A few things I wanted to reflect on.
Recently, a close friend of mine was talking to me about some money issues and I took it on myself to make sure she had some easily shipped over basic needs. She confessed to me that no one else she knew would have done what I did. Lately, I’ve been thinking about how I’m more finically equipped then most of my peers to be able to donate my time and savings for people who need it. What strikes me as odd is that I don’t think I’ve seen my family members do Much of the same. My mother is known for giving food and clothing to certain people and organizations, but I feel a need to contribute a great deal more then anything I’ve seen my relatives do. So now I face a new puzzle, what has sparked this change from growing up selfish and cold to wanting to share and build? Is it possible for philanthropy to be a sudden and sparked motivation? Is compassion truly embedded within our DNA in a way that once we are “safe” we wish others to be safe as well?
If this is the case then hos is there still a hard divide between us as a species? How can we grow and cultivate a [safeness] that whole communities can experience? If possible, I feel that the answers are much simpler then the questions. Part of what has sparked my personal growth into a position of being able to empathize and assist has to be imbedded in recent lifestyle changes. I sleep regularly,[I have a feeling I was going to elaborate on my decisions to grow more healthy, but forgot.] but there are a few real things to point out.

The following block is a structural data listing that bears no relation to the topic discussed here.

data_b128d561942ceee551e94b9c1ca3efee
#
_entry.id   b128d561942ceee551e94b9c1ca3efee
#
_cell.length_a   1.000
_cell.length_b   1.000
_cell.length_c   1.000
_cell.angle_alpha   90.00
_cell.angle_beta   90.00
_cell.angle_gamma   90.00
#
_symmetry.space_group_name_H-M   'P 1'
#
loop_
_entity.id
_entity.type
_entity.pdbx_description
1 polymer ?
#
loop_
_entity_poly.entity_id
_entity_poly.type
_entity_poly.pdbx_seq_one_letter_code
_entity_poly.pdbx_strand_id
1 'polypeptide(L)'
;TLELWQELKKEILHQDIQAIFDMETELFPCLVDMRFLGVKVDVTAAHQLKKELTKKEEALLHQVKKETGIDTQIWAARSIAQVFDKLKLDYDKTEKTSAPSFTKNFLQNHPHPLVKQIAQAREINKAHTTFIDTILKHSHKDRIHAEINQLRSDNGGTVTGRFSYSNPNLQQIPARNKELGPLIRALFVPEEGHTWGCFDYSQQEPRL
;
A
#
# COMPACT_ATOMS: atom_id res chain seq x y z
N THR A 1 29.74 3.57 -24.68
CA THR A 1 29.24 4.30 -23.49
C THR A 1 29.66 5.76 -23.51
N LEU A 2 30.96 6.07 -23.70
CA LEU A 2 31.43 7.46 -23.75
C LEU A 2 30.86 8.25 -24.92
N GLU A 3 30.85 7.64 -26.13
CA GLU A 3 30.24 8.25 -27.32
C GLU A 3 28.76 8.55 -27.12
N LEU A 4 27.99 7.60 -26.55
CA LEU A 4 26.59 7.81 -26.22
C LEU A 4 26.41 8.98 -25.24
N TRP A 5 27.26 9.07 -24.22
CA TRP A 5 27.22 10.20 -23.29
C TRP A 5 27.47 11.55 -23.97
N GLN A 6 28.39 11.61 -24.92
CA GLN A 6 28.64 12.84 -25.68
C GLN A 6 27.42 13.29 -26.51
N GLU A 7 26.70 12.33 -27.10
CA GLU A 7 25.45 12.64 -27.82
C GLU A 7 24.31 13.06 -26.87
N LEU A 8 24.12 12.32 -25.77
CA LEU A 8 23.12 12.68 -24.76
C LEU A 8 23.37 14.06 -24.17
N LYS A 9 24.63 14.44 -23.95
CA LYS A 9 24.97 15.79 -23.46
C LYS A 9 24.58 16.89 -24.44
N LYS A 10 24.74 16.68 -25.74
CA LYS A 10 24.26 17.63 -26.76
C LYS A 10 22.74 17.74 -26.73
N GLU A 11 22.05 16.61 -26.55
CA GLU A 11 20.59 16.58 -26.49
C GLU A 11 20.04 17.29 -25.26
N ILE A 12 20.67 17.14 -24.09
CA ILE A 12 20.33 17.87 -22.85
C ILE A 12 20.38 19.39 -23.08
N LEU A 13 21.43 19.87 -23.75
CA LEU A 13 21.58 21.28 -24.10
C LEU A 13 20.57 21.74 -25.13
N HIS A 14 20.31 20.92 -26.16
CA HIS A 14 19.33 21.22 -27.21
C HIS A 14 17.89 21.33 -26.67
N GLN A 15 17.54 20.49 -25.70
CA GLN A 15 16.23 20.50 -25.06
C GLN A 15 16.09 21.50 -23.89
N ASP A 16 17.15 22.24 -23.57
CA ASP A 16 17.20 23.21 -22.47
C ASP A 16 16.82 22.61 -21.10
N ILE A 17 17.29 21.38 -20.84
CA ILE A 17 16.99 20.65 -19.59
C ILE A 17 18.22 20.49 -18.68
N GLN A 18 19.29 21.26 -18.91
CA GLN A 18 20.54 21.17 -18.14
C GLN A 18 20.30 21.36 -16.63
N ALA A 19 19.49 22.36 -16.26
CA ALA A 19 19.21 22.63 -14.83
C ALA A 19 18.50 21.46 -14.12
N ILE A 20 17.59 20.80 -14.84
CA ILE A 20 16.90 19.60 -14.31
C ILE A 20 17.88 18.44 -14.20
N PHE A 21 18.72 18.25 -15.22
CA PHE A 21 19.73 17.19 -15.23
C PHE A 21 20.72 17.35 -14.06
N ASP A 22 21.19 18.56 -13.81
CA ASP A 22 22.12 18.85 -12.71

Rules for Living Charitably:
1.) Remember who comes first. You cannot give without taking care of yourself first. Eat, sleep find a hobby, buy a plant and a pet, set a routine, then you can start helping others.
2.) Small gestures are just as impactful as grand ones. Sometimes, even more so. Consider the joy of a child when presented with an interesting rock. Is their joy any less because of the simplicity?
3.) Always expect nothing in return. Arguably the most important. When I send gifts or care packages, it is for the sake of doing so. Too many people will wrap themselves in expectations.
4.) Remember that not all gifts can be appreciated. Do not take a refused or lack luster response as a personal insult. Are there no instances when you found yourself unable to thank someone at the time, but appreciated their efforts nonetheless?
5.) As a rule for all giving, I attempt to think through and personalize my gifts. Learn about the people, club, event you are trying to support and make sure you are doing your best to assist. When in doubt, ask.
Simple things that are hard to do. The challenge of man is to fight against the selfish urge to obtain and grow self power, but instead to grow and develop community. I think a large part of these ideas stem from my faith in Viking/Pagan gods. From the community powered faiths we see the most communal impact. Not to say that other religions do not foster the same mindset, my personal faith just relates that to me for a higher degree.